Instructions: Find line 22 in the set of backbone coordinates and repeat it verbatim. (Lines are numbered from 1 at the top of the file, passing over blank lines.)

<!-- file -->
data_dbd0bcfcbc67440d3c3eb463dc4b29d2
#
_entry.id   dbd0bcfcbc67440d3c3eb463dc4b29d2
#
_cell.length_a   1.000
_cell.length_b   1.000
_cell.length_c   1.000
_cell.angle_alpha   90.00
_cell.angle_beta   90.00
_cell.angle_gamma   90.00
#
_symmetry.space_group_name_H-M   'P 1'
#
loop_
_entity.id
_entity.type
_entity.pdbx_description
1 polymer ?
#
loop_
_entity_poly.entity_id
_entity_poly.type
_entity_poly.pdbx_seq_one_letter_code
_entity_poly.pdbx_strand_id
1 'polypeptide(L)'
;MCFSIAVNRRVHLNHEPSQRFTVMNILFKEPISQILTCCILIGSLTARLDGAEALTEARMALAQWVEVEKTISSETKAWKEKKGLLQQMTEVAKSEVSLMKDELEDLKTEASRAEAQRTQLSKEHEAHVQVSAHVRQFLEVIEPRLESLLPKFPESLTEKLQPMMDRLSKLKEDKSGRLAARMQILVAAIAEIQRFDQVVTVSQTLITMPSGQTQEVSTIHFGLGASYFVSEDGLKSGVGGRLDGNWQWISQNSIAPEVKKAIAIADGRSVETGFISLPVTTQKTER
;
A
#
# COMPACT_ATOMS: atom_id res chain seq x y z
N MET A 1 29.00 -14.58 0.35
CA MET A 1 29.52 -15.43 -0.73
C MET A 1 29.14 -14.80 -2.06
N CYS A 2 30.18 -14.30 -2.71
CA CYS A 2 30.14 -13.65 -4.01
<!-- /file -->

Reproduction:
_entity_poly.type